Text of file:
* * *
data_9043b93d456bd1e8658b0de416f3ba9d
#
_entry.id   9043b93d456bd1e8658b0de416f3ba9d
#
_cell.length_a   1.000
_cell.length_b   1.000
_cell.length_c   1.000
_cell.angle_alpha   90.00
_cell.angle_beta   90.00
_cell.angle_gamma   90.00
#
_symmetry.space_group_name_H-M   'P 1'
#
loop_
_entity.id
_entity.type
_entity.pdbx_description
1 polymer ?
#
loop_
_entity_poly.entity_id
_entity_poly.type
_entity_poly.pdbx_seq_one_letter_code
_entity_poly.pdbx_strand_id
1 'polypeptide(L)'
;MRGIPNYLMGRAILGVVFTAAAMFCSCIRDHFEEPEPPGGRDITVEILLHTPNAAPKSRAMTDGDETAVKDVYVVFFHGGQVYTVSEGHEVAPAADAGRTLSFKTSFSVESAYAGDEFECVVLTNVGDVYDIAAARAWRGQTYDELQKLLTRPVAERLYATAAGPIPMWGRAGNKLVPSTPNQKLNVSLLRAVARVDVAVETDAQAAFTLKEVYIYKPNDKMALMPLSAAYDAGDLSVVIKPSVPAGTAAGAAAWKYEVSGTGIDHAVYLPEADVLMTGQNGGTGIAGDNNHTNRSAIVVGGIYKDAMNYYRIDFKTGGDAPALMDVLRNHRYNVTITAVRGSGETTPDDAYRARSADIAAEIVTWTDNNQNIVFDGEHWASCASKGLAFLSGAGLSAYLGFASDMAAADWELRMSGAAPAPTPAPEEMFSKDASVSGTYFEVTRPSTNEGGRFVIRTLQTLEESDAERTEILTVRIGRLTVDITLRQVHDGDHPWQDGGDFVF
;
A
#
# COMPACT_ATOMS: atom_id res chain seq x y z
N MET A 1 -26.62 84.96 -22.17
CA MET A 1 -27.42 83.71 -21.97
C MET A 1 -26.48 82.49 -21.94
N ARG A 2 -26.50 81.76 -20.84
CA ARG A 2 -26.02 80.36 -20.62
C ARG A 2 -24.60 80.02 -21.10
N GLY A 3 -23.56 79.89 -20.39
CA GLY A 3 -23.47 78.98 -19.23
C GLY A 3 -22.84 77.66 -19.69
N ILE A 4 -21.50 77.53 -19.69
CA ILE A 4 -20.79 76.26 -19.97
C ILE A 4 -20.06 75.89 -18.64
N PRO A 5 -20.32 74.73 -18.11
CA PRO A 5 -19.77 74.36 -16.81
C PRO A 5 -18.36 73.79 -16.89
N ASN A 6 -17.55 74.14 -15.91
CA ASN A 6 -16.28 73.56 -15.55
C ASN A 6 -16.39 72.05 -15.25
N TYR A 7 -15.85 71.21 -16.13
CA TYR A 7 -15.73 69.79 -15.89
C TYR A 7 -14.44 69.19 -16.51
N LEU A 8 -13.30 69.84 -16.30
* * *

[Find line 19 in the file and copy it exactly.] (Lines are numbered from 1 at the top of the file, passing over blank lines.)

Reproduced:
#